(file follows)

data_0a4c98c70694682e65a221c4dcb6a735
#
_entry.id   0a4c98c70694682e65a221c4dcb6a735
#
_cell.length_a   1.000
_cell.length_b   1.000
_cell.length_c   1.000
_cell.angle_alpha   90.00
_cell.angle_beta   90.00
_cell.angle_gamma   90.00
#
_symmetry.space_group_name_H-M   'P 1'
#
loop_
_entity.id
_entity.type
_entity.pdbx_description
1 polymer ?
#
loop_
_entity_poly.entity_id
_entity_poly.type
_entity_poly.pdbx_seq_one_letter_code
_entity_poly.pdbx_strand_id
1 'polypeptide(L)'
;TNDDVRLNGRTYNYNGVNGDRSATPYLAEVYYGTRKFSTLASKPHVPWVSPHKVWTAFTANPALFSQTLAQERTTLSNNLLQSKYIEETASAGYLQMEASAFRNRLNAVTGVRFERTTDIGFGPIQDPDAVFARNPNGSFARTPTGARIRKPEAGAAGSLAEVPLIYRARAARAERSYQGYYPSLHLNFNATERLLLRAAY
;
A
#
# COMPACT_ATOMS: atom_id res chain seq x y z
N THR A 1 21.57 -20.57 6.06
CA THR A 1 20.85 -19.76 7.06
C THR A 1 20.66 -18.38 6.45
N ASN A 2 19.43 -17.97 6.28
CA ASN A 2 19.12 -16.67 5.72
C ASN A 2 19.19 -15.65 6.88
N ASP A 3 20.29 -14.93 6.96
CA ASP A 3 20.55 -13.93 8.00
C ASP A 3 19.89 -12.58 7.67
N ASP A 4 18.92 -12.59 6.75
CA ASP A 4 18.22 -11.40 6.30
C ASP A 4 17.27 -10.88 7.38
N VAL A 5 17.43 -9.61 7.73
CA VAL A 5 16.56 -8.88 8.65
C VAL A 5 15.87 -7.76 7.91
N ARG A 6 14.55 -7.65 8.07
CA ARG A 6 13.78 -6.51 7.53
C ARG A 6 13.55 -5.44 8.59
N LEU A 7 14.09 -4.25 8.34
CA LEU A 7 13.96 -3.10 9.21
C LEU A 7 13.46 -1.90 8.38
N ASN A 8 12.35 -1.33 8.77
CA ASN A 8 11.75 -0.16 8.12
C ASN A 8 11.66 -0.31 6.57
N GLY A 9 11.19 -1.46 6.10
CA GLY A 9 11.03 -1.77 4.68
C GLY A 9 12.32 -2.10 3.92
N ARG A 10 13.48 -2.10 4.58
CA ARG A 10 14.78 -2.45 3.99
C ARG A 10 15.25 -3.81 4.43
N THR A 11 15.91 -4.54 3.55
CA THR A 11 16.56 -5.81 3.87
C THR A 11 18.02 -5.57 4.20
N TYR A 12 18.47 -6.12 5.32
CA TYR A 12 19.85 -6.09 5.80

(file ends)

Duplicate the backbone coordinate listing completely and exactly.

data_0a4c98c70694682e65a221c4dcb6a735
#
_entry.id   0a4c98c70694682e65a221c4dcb6a735
#
_cell.length_a   1.000
_cell.length_b   1.000
_cell.length_c   1.000
_cell.angle_alpha   90.00
_cell.angle_beta   90.00
_cell.angle_gamma   90.00
#
_symmetry.space_group_name_H-M   'P 1'
#
loop_
_entity.id
_entity.type
_entity.pdbx_description
1 polymer ?
#
loop_
_entity_poly.entity_id
_entity_poly.type
_entity_poly.pdbx_seq_one_letter_code
_entity_poly.pdbx_strand_id
1 'polypeptide(L)'
;TNDDVRLNGRTYNYNGVNGDRSATPYLAEVYYGTRKFSTLASKPHVPWVSPHKVWTAFTANPALFSQTLAQERTTLSNNLLQSKYIEETASAGYLQMEASAFRNRLNAVTGVRFERTTDIGFGPIQDPDAVFARNPNGSFARTPTGARIRKPEAGAAGSLAEVPLIYRARAARAERSYQGYYPSLHLNFNATERLLLRAAY
;
A
#
# COMPACT_ATOMS: atom_id res chain seq x y z
N THR A 1 21.57 -20.57 6.06
CA THR A 1 20.85 -19.76 7.06
C THR A 1 20.66 -18.38 6.45
N ASN A 2 19.43 -17.97 6.28
CA ASN A 2 19.12 -16.67 5.72
C ASN A 2 19.19 -15.65 6.88
N ASP A 3 20.29 -14.93 6.96
CA ASP A 3 20.55 -13.93 8.00
C ASP A 3 19.89 -12.58 7.67
N ASP A 4 18.92 -12.59 6.75
CA ASP A 4 18.22 -11.40 6.30
C ASP A 4 17.27 -10.88 7.38
N VAL A 5 17.43 -9.61 7.73
CA VAL A 5 16.56 -8.88 8.65
C VAL A 5 15.87 -7.76 7.91
N ARG A 6 14.55 -7.65 8.07
CA ARG A 6 13.78 -6.51 7.53
C ARG A 6 13.55 -5.44 8.59
N LEU A 7 14.09 -4.25 8.34
CA LEU A 7 13.96 -3.10 9.21
C LEU A 7 13.46 -1.90 8.38
N ASN A 8 12.35 -1.33 8.77
CA ASN A 8 11.75 -0.16 8.12
C ASN A 8 11.66 -0.31 6.57
N GLY A 9 11.19 -1.46 6.10
CA GLY A 9 11.03 -1.77 4.68
C GLY A 9 12.32 -2.10 3.92
N ARG A 10 13.48 -2.10 4.58
CA ARG A 10 14.78 -2.45 3.99
C ARG A 10 15.25 -3.81 4.43
N THR A 11 15.91 -4.54 3.55
CA THR A 11 16.56 -5.81 3.87
C THR A 11 18.02 -5.57 4.20
N TYR A 12 18.47 -6.12 5.32
CA TYR A 12 19.85 -6.09 5.80